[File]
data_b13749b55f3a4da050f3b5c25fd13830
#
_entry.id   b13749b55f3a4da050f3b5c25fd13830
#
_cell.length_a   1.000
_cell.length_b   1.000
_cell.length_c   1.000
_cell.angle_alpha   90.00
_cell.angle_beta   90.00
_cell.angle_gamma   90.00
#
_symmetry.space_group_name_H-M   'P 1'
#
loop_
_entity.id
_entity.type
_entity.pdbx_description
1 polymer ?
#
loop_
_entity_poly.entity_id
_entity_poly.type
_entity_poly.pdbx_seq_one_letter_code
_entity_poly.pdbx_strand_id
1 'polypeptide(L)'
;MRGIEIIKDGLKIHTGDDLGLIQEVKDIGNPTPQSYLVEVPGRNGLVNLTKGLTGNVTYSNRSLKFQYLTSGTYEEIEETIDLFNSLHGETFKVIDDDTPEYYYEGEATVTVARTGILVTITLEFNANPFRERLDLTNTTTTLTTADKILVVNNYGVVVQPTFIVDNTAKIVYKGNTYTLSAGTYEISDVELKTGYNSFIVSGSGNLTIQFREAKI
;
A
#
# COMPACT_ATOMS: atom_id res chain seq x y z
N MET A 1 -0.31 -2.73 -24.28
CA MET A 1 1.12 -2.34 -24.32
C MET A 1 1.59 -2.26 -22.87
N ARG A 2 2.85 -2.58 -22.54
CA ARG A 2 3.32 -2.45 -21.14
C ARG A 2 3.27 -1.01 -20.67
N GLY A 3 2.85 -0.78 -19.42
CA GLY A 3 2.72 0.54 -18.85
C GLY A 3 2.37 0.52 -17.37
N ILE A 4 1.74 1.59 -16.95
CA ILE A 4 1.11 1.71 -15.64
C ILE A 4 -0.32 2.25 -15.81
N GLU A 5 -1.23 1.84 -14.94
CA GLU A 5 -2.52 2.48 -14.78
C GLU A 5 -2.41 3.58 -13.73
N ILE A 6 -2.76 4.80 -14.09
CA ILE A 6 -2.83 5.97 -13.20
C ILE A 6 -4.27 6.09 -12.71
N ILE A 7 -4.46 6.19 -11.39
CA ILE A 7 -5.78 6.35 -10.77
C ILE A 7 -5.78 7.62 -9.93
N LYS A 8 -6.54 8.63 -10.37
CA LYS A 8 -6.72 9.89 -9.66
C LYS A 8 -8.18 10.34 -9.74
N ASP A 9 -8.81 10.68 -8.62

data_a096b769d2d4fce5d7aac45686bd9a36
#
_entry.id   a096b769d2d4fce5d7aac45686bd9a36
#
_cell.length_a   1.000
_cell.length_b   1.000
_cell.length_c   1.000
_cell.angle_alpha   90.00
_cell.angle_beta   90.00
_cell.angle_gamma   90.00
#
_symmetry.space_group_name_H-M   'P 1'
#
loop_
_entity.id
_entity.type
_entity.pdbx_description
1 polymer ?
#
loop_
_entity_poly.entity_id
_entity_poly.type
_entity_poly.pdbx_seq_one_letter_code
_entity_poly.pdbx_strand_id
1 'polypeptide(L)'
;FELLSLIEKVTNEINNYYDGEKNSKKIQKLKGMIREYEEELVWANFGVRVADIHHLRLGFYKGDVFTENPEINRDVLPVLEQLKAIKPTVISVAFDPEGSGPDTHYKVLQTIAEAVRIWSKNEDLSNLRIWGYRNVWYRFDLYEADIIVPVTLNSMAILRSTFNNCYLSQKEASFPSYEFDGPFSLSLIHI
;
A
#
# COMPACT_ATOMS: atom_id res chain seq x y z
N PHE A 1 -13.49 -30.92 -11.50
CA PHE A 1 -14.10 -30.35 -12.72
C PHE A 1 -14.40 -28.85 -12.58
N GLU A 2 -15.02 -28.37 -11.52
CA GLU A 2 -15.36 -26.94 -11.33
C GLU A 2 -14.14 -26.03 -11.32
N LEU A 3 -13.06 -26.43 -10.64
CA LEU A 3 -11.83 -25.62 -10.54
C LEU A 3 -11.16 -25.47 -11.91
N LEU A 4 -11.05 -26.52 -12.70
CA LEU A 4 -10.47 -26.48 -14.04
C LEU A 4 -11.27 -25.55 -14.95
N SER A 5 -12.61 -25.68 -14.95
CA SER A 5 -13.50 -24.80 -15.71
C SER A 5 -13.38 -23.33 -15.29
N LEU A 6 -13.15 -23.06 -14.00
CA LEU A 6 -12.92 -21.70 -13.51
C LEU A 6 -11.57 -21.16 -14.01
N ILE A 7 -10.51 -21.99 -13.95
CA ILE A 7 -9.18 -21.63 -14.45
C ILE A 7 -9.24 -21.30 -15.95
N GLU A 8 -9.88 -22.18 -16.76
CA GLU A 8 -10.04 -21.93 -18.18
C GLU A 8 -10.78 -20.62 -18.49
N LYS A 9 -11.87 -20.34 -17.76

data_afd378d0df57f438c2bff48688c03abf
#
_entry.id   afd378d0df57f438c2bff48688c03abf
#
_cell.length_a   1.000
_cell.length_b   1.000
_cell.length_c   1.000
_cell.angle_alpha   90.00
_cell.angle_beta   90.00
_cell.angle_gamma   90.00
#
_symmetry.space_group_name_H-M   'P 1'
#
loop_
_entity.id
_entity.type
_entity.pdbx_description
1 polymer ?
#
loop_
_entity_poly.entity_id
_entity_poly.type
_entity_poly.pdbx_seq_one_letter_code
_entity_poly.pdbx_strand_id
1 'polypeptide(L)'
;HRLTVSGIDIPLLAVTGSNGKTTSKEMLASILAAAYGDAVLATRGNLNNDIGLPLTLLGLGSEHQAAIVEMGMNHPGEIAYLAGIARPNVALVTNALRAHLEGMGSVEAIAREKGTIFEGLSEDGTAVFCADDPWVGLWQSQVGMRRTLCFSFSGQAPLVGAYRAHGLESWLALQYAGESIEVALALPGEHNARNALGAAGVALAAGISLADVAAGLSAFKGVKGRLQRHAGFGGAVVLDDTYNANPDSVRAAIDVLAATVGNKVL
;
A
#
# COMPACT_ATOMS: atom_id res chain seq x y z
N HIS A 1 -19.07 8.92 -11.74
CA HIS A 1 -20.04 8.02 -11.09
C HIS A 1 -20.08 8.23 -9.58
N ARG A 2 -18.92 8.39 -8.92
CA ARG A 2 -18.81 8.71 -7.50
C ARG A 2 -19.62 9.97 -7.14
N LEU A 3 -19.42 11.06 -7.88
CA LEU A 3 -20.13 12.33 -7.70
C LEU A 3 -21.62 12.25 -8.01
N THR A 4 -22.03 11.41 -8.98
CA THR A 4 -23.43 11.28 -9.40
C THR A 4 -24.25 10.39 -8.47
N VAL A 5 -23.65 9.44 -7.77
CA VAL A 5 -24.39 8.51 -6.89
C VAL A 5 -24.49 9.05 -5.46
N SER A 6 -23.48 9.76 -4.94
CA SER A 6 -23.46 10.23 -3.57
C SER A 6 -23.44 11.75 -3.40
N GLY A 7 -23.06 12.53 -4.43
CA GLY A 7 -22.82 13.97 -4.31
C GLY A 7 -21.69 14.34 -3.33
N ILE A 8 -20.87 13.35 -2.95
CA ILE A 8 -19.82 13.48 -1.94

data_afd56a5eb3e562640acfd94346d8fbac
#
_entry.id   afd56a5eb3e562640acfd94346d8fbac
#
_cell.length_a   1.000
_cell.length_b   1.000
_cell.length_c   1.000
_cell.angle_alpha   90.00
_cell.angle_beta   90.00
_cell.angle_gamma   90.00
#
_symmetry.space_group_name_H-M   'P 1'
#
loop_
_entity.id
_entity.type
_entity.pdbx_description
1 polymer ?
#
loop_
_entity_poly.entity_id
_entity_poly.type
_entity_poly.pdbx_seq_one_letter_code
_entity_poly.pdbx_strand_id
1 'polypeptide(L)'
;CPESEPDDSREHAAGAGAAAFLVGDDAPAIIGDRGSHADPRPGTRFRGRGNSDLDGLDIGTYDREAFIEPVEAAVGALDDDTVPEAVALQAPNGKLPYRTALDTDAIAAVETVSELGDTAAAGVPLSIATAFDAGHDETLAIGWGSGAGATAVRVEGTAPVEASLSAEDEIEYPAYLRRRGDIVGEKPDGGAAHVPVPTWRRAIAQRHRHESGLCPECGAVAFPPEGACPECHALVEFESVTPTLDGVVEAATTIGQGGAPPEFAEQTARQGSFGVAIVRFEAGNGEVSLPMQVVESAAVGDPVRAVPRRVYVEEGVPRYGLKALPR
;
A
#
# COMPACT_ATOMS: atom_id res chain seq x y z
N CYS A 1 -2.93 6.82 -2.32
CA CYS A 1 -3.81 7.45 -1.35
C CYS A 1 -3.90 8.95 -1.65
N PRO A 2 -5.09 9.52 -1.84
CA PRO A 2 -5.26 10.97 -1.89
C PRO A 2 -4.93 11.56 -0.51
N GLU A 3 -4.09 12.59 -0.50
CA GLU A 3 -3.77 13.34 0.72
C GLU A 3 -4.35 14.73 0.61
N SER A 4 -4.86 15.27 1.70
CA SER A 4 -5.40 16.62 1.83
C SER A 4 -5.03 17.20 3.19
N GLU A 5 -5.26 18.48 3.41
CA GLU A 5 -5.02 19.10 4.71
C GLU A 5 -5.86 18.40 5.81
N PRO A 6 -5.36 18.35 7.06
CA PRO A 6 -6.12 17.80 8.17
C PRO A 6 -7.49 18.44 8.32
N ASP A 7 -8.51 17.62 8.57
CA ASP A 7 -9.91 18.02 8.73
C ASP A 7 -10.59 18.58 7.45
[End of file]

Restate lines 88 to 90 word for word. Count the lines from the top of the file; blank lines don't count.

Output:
C PHE A 1 -14.40 -28.85 -12.58
N GLU A 2 -15.02 -28.37 -11.52
CA GLU A 2 -15.36 -26.94 -11.33